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COMPANY TOWN | The Biz

Universal Music Chief's Winding Comeback Trail

May 12, 1999|CHUCK PHILIPS

NEW YORK — Doug Morris has come a long way since his first big hit: the Chiffons' 1966 smash, "Sweet Talkin' Guy."

Sitting in an office on Broadway near the tiny storefront where he co-wrote that song, Morris now heads the world's largest record corporation, Seagram Co.'s Universal Music Group.

Morris' emergence as arguably the most powerful figure in music follows some very bizarre twists.

The 60-year-old Morris labored quietly in the shadows for years writing, producing and promoting songs before launching his own Big Tree Records label, which he sold in 1980 to Time Warner's Atlantic division. After slowly working his way to the top, Morris was abruptly fired just hours before he was to be promoted to global music head.

He started over in 1995, when Seagram chief Edgar Bronfman Jr. asked him to launch a new label and later to run the company's entire music division, which then ranked last among the world's record conglomerates. With the $10.4-billion acquisition of music giant PolyGram, Morris now sits atop the industry's global leader, with nearly 25% of the market and such artists as country singer Shania Twain, Italian singer Andrea Bocelli, rap's Eminem and the Irish rock group the Cranberries.

In his first extensive interview since the PolyGram deal last year, Morris spoke candidly about his new status at Seagram, his firing at Time Warner and addressed industry skepticism about his credentials to run an international conglomerate in a rapidly changing business.

Question: How does it feel to be sitting on top of the world's biggest record company just four years after many in the industry had written you off?

Answer: It's like a scene in one of those horror movies where the guy is dead and buried and then suddenly, out of nowhere, you see this arm burst out of the ground--and boom, he's back! That's the way I see myself. That's me.

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Q: Bronfman gave you a huge vote of confidence when he installed you as global chief of Universal. While you're regarded as one of the best American record executives in the business, even some of your strongest supporters are skeptical about whether you can run a giant international conglomerate.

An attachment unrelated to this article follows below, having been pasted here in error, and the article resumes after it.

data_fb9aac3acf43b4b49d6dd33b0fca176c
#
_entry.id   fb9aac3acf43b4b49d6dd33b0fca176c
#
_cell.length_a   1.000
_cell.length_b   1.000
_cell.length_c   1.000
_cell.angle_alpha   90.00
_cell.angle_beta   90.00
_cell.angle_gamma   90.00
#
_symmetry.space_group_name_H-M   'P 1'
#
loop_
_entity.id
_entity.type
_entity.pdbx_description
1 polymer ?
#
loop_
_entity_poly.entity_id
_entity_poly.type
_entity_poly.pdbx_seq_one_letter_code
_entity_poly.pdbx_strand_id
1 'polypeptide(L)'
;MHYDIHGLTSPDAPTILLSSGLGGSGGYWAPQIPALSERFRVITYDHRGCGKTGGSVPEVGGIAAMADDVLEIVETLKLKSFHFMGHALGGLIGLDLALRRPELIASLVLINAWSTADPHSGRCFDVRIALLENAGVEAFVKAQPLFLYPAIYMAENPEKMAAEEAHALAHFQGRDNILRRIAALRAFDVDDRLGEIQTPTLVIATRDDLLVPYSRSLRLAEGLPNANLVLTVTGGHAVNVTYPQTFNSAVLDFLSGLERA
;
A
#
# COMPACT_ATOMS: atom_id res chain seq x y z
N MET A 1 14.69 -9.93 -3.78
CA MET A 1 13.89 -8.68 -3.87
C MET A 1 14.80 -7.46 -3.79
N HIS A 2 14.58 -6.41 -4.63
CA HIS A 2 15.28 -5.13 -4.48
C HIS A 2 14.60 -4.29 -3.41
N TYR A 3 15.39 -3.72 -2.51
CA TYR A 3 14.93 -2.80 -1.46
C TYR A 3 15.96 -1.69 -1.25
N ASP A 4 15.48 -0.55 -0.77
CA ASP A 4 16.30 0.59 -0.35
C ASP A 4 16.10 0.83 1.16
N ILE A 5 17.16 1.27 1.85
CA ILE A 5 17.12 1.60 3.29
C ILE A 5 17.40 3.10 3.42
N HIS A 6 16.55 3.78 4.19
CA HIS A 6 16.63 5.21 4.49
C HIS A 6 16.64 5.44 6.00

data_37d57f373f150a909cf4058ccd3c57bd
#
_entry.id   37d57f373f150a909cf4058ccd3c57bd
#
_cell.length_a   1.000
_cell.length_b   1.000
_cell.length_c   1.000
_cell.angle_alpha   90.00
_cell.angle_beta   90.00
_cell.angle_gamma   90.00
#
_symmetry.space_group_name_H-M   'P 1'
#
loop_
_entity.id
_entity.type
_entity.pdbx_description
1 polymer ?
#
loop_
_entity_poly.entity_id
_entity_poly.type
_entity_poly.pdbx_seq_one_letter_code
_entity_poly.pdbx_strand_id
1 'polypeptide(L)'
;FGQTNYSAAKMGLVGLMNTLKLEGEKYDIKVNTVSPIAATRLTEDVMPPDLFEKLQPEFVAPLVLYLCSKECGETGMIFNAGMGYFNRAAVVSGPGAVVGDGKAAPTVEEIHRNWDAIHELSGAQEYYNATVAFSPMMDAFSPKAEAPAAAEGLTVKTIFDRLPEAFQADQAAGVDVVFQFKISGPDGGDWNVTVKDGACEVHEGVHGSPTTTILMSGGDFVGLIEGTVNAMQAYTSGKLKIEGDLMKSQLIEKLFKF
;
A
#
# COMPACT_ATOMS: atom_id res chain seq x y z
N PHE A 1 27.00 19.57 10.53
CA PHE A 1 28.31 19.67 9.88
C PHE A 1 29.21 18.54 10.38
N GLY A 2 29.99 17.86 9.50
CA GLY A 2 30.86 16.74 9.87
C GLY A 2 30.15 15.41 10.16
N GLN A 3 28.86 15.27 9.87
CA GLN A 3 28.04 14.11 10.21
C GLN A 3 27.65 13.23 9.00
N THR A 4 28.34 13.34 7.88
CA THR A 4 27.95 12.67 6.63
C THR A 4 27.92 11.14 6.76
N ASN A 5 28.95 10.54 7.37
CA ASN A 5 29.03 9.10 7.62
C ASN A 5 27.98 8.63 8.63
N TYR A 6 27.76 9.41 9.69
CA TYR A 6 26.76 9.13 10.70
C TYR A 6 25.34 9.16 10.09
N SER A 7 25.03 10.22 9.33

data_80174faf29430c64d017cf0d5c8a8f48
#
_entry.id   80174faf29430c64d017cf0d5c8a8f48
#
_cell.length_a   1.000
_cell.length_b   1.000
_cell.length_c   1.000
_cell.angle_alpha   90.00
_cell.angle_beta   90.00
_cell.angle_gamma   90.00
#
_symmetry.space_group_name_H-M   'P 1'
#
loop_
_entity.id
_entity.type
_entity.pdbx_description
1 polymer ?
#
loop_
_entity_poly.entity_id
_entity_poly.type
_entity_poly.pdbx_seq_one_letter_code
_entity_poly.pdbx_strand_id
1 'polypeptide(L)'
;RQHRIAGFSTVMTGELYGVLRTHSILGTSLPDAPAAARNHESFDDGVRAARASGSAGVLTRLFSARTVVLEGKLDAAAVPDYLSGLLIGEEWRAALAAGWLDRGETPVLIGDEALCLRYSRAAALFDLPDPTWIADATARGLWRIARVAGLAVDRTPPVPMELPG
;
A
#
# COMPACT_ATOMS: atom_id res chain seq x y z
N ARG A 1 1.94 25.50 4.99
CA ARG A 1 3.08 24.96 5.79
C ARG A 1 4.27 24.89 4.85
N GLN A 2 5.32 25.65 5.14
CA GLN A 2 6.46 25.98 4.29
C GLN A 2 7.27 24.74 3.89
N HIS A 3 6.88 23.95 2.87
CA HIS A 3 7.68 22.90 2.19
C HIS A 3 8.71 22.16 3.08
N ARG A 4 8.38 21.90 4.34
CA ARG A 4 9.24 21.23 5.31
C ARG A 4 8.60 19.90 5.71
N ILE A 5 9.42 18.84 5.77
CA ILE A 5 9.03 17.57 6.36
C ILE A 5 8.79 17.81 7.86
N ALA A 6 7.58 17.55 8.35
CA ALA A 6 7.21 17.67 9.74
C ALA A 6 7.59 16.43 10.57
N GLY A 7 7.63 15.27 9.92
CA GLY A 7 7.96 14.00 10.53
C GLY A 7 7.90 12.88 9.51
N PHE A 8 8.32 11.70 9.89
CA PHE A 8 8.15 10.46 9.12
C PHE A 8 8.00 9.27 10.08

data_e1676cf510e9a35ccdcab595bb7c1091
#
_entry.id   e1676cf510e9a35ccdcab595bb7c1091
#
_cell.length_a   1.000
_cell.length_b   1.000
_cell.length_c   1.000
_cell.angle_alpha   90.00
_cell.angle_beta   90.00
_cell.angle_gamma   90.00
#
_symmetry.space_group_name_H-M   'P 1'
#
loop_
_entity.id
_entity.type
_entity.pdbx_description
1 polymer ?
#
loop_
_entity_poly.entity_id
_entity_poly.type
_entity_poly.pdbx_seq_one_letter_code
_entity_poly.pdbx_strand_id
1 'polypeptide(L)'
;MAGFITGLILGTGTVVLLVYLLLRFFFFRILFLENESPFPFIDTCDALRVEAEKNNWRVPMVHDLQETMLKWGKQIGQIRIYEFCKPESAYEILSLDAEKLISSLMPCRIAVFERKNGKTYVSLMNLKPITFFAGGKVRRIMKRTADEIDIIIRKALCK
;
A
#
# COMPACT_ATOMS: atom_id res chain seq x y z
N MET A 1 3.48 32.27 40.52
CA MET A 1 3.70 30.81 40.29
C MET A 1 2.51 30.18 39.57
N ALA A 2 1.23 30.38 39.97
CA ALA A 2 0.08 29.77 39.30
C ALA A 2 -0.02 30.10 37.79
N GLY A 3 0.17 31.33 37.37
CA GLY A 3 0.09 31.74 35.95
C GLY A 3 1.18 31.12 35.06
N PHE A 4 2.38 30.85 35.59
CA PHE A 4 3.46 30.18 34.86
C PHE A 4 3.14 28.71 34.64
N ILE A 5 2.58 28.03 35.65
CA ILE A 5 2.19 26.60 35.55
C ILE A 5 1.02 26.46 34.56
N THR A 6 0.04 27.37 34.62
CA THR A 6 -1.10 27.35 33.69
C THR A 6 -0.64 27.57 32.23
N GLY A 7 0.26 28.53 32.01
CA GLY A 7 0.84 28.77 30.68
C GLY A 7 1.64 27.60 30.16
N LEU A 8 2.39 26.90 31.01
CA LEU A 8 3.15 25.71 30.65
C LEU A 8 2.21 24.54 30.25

A: You know, I hear that a lot and I love it. It's such bull. Can you name one American running any of these companies who has a lot of international experience? Do you think [Sony Music chief] Tommy Mottola flies down to Asia every month to check on sales in Thailand? Do you think [Warner Bros. chief] Bob Daly knows which artists Time Warner should be signing in Europe? Do you think [BMG chief] Strauss Zelnick attends weekly budget meetings in Brazil? I don't think so. It's like anything else. What you do is you get someone who really knows the culture and understands the international side of the business. Then you delegate power to him and to the experts in each country who report to him. If you pick the right guy, you do great. And we definitely got the right guy in [international chief] Jorgen Larsen.

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Q: There have been lots of rumors that you and Jorgen don't get along. Any truth to that?

A: That's not true. I like and respect the guy enormously.

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Q: There's also grumbling about how Universal may end up destroying the unique multicultural vision that helped turn PolyGram into the global leader. PolyGram divided the world into five equal territories, but critics say Seagram has elevated the status of the U.S. over its international arm.

A: That's 100% wrong. Most of the money in this company comes from international. PolyGram had the most exceptional executives in each country overseas and we did everything we could to ensure that they would stay and keep running things. Edgar bought PolyGram because it was the global leader. So why mess with it? Over here [in the U.S.], on the other hand, things were quite dysfunctional and it required a lot of work to fix. We made some big changes in the U.S. division.

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Q: Those changes sparked a lot of criticism regarding the consolidation and how it will impact jobs and artist development in the future.

A: I don't really think there is any criticism out there that holds water. It's tough when anybody loses their job. But I'm very proud of the way this thing has come together so seamlessly in such a short time. Of course, there are always going to be the chirpy birds who gossip about how this person hates that person or how this thing sucks and that thing has to fall apart. People tend to dwell on the negative, but that's just the nature of our business.

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Q: Another criticism is that Universal, with so many superstars under the its roof now, is going to be so preoccupied with keeping the pipeline stuffed with star product that you'll have no time or money left to develop new artists.

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